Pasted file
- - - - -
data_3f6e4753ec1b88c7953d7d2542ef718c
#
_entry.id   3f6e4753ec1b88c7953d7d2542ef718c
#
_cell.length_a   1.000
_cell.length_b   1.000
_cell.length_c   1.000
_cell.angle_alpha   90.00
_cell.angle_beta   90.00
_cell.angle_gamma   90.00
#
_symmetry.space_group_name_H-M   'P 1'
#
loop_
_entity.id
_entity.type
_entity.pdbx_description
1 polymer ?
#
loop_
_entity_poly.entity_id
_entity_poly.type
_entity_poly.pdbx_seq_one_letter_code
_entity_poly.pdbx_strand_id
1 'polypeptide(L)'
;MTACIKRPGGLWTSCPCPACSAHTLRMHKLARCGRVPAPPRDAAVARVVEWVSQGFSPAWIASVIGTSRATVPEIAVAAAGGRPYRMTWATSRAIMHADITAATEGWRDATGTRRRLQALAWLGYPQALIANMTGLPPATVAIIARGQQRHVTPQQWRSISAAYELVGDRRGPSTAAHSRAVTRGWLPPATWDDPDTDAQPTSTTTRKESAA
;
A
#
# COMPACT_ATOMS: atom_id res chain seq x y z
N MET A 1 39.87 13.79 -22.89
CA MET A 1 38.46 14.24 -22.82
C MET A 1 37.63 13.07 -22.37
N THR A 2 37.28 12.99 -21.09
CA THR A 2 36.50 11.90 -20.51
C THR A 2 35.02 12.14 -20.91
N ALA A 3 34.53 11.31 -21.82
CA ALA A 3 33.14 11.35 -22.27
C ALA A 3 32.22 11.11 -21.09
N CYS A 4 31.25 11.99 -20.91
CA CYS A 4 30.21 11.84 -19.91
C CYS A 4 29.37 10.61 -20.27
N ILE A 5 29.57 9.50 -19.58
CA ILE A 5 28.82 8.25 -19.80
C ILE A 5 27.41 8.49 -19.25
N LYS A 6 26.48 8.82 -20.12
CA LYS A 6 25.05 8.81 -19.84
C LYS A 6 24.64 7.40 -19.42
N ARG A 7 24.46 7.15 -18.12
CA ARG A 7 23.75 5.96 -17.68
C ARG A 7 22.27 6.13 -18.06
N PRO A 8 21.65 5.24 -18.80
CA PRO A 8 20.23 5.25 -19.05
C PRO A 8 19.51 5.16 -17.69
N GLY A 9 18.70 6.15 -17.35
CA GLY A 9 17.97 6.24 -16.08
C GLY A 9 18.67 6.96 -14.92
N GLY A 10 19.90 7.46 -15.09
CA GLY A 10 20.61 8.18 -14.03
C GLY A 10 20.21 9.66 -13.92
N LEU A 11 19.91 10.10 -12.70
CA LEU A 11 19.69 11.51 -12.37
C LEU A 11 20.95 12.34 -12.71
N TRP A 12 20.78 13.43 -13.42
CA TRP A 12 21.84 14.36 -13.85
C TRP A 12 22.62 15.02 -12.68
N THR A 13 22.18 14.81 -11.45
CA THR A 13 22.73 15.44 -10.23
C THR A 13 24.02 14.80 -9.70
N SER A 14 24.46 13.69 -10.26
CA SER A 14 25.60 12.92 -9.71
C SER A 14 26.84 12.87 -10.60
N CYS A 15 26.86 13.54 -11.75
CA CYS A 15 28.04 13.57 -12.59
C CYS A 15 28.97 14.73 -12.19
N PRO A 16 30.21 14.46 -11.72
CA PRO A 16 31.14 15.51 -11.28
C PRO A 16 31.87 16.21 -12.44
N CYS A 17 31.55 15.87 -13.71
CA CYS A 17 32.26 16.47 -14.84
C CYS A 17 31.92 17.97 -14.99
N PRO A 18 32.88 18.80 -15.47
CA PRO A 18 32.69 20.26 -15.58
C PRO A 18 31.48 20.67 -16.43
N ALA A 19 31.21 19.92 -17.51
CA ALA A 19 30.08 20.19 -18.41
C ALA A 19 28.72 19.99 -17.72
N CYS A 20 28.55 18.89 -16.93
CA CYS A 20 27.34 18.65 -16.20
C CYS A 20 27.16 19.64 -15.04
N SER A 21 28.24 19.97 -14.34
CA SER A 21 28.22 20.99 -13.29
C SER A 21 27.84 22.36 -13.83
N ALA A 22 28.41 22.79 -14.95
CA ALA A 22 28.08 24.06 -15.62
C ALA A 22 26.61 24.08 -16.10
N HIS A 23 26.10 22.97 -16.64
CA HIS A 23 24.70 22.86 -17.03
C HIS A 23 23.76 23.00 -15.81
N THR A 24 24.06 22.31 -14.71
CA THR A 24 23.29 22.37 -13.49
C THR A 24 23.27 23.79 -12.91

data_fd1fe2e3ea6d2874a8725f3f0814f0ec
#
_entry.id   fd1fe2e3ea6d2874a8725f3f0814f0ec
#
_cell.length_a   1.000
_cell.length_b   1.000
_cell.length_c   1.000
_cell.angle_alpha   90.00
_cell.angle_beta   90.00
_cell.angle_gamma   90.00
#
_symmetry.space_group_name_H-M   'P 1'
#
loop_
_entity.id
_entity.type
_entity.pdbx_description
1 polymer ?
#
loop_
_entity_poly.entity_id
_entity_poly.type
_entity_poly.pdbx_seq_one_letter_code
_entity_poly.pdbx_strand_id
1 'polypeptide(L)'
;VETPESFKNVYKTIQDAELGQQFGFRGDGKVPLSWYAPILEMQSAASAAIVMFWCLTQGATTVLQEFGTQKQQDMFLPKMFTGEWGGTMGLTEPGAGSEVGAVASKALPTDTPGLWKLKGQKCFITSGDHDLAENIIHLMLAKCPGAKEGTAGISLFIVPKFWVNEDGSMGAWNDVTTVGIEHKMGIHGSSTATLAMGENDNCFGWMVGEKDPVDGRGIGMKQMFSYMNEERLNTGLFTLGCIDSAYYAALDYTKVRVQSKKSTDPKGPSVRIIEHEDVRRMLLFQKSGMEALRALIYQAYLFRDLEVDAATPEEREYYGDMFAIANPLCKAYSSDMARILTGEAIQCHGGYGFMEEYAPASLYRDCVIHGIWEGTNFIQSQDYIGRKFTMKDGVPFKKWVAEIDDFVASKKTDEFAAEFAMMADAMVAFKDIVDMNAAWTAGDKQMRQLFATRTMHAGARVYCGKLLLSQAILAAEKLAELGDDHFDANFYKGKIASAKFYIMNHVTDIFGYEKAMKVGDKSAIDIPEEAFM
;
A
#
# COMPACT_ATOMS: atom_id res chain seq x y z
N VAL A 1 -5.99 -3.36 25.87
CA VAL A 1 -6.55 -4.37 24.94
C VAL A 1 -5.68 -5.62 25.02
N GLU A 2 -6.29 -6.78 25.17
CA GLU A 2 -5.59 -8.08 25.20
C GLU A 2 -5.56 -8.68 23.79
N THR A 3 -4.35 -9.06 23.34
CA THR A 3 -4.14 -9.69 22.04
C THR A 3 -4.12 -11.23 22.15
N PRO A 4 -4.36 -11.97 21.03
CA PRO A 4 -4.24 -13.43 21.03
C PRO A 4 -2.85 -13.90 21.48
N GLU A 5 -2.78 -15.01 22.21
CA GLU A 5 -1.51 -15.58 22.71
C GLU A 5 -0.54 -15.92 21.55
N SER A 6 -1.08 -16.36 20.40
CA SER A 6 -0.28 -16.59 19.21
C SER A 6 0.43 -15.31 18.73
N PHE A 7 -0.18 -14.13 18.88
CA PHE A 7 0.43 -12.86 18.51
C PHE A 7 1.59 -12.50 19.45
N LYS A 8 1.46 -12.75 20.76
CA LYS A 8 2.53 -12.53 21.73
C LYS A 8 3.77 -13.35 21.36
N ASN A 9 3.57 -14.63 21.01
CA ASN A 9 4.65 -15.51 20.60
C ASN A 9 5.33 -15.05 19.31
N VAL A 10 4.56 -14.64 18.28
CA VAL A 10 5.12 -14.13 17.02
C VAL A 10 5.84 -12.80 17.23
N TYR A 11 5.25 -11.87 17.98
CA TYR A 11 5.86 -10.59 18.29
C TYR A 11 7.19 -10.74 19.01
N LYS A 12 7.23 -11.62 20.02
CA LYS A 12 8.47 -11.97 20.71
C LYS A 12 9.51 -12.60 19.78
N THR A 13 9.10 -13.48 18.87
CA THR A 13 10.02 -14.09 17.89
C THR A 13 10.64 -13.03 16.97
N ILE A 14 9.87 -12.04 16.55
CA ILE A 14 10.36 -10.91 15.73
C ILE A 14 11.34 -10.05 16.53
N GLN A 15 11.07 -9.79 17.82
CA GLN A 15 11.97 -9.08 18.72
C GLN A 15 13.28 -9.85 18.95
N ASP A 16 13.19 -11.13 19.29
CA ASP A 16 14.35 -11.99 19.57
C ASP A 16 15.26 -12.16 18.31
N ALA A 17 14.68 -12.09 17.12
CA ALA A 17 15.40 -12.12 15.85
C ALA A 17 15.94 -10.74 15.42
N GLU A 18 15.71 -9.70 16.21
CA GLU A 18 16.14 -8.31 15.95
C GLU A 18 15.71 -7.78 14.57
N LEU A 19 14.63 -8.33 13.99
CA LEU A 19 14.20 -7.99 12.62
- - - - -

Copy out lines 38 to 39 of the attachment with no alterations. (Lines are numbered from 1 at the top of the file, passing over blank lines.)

CA ALA A 3 33.14 11.35 -22.27
C ALA A 3 32.22 11.11 -21.09